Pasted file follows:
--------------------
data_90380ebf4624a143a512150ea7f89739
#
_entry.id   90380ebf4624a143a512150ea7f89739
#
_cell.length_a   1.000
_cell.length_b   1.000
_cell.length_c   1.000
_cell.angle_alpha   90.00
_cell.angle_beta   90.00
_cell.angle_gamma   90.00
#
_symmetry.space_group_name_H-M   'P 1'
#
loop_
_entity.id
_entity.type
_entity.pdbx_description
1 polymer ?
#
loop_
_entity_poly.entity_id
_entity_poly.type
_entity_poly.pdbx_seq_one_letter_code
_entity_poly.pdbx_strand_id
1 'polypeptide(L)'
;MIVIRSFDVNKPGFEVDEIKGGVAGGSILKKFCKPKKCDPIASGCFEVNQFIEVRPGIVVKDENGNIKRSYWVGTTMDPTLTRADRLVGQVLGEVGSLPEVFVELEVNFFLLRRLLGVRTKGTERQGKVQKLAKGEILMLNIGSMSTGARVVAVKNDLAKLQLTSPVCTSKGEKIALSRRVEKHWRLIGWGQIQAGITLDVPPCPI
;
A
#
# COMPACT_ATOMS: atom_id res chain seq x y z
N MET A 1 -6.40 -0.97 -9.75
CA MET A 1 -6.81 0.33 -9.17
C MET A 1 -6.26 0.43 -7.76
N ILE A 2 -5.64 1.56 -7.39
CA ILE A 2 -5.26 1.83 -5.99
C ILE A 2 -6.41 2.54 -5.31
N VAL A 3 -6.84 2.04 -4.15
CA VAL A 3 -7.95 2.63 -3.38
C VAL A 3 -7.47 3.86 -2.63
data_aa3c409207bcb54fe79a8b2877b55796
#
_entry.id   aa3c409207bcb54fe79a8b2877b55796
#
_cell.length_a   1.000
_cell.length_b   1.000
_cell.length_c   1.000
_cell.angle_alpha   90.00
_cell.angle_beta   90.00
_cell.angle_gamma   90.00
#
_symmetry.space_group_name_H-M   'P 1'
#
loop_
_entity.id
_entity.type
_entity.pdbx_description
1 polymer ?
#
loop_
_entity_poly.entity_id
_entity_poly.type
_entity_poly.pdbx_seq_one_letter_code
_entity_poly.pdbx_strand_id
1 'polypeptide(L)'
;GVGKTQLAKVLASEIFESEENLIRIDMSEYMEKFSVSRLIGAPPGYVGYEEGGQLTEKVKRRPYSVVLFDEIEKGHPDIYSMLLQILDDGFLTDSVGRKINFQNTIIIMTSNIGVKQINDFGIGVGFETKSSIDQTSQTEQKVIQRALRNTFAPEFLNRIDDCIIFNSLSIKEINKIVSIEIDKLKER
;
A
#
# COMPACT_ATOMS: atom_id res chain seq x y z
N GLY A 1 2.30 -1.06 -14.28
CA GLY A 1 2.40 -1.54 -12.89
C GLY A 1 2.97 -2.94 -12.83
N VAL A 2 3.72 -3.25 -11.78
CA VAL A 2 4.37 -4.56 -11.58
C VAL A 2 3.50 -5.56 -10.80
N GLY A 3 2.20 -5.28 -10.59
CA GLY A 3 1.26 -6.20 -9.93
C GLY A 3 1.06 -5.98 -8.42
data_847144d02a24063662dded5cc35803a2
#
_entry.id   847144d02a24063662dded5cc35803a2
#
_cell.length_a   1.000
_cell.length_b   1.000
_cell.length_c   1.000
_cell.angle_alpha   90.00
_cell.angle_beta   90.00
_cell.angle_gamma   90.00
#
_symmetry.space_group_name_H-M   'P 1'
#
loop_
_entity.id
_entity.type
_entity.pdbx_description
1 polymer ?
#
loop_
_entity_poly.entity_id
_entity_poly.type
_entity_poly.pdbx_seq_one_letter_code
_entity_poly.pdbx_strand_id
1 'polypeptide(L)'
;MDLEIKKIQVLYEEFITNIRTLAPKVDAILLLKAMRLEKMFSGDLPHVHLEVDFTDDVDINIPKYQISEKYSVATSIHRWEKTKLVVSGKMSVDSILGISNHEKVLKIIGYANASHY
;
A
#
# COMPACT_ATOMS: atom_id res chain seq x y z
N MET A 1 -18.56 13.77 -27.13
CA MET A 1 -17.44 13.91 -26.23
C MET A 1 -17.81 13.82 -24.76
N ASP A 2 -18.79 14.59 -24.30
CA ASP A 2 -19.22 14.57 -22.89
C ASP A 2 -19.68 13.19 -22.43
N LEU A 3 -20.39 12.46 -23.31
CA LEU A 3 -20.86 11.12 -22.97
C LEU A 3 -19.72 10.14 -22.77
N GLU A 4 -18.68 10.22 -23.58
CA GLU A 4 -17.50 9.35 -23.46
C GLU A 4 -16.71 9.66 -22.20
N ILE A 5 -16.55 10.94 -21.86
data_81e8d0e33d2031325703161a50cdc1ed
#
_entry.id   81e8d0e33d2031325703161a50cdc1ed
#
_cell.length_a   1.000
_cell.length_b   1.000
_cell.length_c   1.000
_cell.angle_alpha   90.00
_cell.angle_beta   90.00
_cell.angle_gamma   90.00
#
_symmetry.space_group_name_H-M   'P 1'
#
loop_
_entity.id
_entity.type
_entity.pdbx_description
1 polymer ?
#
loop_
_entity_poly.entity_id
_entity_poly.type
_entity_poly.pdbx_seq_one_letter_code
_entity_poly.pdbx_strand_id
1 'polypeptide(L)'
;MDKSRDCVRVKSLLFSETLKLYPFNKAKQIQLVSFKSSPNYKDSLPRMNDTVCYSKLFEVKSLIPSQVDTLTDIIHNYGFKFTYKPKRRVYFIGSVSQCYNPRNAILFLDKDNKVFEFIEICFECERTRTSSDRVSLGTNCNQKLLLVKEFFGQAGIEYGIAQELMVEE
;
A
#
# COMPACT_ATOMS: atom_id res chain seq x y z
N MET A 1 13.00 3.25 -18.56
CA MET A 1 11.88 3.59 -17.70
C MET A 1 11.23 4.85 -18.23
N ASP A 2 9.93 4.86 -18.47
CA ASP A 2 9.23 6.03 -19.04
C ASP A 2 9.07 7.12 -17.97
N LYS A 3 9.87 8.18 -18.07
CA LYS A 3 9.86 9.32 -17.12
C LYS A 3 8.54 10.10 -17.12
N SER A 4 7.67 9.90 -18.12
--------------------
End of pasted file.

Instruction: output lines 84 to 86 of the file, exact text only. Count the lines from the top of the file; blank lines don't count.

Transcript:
_cell.length_b   1.000
_cell.length_c   1.000
_cell.angle_alpha   90.00